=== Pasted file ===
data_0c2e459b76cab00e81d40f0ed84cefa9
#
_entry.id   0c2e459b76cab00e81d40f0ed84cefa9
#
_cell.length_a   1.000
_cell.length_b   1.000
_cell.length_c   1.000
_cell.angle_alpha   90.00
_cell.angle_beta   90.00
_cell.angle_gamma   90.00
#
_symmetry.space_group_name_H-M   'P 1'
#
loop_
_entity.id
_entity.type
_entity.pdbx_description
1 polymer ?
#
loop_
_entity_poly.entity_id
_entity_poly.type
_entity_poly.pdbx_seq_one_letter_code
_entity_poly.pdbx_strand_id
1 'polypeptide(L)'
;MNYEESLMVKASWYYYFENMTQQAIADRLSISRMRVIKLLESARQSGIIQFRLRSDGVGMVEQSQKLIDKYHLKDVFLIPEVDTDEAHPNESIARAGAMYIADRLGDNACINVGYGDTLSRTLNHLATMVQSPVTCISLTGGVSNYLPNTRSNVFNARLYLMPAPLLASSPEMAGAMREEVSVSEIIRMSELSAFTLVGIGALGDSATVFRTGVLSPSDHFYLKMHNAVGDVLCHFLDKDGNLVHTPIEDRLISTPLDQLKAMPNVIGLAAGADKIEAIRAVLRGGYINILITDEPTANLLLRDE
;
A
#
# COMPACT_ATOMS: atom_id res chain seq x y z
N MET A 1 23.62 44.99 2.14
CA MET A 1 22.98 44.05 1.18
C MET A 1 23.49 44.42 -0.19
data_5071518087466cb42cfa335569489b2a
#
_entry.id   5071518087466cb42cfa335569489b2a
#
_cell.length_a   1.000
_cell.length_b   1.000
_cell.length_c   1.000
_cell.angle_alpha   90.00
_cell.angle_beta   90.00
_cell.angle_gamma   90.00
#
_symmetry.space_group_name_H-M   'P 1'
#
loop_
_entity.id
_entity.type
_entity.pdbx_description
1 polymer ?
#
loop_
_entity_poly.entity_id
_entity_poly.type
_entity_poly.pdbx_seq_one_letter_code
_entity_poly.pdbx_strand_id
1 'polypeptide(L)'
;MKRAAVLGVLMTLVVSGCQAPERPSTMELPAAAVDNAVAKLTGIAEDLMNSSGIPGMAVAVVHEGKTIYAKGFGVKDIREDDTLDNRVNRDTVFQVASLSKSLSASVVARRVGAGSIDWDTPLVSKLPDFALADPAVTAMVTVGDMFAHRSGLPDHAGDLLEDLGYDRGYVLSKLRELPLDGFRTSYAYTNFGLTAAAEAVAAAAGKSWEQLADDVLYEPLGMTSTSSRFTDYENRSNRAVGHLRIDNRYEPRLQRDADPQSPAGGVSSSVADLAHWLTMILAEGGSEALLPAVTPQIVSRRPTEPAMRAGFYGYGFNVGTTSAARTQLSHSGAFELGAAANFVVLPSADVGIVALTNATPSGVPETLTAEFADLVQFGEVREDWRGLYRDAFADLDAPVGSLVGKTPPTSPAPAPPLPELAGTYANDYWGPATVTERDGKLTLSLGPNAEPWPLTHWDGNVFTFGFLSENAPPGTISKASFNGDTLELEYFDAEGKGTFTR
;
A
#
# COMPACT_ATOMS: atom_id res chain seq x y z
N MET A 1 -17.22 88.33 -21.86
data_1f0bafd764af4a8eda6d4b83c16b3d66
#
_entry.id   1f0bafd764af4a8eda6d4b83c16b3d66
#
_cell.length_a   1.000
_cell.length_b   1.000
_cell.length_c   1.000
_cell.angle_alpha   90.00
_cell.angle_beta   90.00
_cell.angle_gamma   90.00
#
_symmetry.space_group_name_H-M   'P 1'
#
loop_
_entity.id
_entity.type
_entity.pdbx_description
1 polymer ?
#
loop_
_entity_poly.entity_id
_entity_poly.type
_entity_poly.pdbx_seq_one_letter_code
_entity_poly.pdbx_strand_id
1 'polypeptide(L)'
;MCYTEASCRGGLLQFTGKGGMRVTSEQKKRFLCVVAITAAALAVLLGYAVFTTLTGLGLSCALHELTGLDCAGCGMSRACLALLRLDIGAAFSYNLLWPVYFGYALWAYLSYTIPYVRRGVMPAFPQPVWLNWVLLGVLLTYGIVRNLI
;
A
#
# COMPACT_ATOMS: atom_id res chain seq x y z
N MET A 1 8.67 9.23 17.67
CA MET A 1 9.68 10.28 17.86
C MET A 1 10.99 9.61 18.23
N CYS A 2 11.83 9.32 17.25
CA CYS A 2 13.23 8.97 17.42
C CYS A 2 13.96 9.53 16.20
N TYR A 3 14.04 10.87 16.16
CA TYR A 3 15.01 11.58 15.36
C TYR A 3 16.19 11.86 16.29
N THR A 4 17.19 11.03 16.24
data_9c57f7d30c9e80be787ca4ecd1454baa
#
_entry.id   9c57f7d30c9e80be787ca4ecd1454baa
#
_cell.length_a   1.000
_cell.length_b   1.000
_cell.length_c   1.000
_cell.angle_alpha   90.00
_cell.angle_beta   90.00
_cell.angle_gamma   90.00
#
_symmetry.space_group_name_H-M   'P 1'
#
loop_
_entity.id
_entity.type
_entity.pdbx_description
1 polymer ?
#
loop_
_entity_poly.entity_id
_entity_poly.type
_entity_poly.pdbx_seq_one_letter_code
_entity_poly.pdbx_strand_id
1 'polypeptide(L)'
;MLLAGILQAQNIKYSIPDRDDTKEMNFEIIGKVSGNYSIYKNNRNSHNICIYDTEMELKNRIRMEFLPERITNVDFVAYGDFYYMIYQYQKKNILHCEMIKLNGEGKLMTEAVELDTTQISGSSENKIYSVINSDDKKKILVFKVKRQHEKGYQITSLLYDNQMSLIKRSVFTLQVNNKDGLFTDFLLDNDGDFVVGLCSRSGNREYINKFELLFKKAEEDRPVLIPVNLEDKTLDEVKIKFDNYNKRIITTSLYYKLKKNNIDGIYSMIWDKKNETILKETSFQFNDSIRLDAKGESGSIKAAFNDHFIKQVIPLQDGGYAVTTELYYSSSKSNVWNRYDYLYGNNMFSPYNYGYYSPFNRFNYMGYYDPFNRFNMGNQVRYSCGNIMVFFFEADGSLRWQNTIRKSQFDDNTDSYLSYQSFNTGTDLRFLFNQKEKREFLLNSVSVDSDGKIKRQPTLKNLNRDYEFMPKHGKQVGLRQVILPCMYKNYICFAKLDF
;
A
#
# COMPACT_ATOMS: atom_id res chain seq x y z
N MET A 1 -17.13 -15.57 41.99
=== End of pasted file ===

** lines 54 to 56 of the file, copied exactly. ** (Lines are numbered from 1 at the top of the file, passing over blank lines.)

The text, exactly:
_entity_poly.entity_id
_entity_poly.type
_entity_poly.pdbx_seq_one_letter_code